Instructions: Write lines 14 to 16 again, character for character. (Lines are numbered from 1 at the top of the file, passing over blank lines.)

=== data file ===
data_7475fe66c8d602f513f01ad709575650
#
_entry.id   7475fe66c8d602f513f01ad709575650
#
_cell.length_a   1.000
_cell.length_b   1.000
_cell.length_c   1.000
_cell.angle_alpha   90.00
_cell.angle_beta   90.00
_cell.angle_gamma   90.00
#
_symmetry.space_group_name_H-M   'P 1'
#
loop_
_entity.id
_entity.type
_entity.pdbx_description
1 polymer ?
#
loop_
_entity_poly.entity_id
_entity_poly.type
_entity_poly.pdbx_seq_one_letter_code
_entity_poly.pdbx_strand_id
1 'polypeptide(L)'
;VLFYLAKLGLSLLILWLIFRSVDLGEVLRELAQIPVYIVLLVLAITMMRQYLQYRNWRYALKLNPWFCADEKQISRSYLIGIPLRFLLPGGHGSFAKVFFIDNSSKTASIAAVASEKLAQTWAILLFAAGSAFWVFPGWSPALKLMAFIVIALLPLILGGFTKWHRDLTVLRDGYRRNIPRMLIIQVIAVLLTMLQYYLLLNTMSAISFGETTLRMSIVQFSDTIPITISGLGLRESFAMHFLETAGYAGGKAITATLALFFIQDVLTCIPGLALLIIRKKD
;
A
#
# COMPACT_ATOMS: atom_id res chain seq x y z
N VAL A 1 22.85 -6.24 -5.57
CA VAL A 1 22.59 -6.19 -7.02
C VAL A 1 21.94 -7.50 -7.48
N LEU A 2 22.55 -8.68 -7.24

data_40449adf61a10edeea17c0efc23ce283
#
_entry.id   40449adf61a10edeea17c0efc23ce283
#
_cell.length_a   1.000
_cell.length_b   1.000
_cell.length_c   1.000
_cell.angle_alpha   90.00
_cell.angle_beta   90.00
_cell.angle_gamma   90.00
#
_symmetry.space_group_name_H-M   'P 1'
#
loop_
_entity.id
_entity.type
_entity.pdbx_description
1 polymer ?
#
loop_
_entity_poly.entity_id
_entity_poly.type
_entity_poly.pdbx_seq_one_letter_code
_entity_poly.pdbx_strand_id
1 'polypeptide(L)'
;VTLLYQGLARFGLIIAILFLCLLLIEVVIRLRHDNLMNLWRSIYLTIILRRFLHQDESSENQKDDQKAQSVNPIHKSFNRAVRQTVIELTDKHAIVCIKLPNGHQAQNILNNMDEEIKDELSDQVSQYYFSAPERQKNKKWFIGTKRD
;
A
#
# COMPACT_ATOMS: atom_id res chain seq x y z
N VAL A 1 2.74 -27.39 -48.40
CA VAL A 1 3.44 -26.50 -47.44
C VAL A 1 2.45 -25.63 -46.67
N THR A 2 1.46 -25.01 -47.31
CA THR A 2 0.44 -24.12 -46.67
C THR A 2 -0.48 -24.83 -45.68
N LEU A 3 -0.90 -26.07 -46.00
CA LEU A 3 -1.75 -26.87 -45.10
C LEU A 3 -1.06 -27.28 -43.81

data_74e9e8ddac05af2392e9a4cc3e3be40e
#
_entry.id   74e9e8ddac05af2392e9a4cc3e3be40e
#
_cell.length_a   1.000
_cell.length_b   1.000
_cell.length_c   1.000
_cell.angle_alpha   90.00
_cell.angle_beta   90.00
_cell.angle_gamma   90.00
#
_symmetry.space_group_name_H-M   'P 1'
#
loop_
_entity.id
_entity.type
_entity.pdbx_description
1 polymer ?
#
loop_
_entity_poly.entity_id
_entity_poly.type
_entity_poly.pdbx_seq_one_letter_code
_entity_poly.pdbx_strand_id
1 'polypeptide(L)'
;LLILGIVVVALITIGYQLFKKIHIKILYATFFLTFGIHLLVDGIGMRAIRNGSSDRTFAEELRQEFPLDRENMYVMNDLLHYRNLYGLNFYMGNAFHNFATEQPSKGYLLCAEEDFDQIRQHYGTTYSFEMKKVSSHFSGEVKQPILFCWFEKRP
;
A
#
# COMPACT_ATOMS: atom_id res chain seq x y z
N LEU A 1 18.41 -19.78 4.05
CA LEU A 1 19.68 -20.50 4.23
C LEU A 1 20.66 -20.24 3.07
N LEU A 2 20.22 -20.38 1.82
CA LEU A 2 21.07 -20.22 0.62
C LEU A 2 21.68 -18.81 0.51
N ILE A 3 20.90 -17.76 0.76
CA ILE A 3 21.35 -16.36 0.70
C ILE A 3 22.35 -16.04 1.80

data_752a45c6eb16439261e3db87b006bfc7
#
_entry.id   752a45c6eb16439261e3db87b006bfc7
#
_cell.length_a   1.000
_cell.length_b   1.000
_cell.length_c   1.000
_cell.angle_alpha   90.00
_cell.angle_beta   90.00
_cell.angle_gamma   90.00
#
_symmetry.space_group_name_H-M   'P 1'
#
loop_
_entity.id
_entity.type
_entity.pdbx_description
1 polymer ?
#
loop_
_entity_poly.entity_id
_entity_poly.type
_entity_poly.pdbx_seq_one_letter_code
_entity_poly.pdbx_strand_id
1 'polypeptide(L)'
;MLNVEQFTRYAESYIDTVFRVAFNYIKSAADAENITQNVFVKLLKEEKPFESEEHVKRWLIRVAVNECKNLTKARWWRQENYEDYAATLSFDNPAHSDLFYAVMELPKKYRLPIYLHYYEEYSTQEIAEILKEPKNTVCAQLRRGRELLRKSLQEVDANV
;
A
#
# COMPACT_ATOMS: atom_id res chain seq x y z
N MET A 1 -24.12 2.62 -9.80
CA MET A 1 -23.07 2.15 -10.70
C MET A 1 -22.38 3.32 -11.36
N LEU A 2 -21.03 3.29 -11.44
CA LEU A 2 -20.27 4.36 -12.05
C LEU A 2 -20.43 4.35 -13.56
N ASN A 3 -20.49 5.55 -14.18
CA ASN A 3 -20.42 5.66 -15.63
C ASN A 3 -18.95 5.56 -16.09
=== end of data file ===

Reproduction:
loop_
_entity.id
_entity.type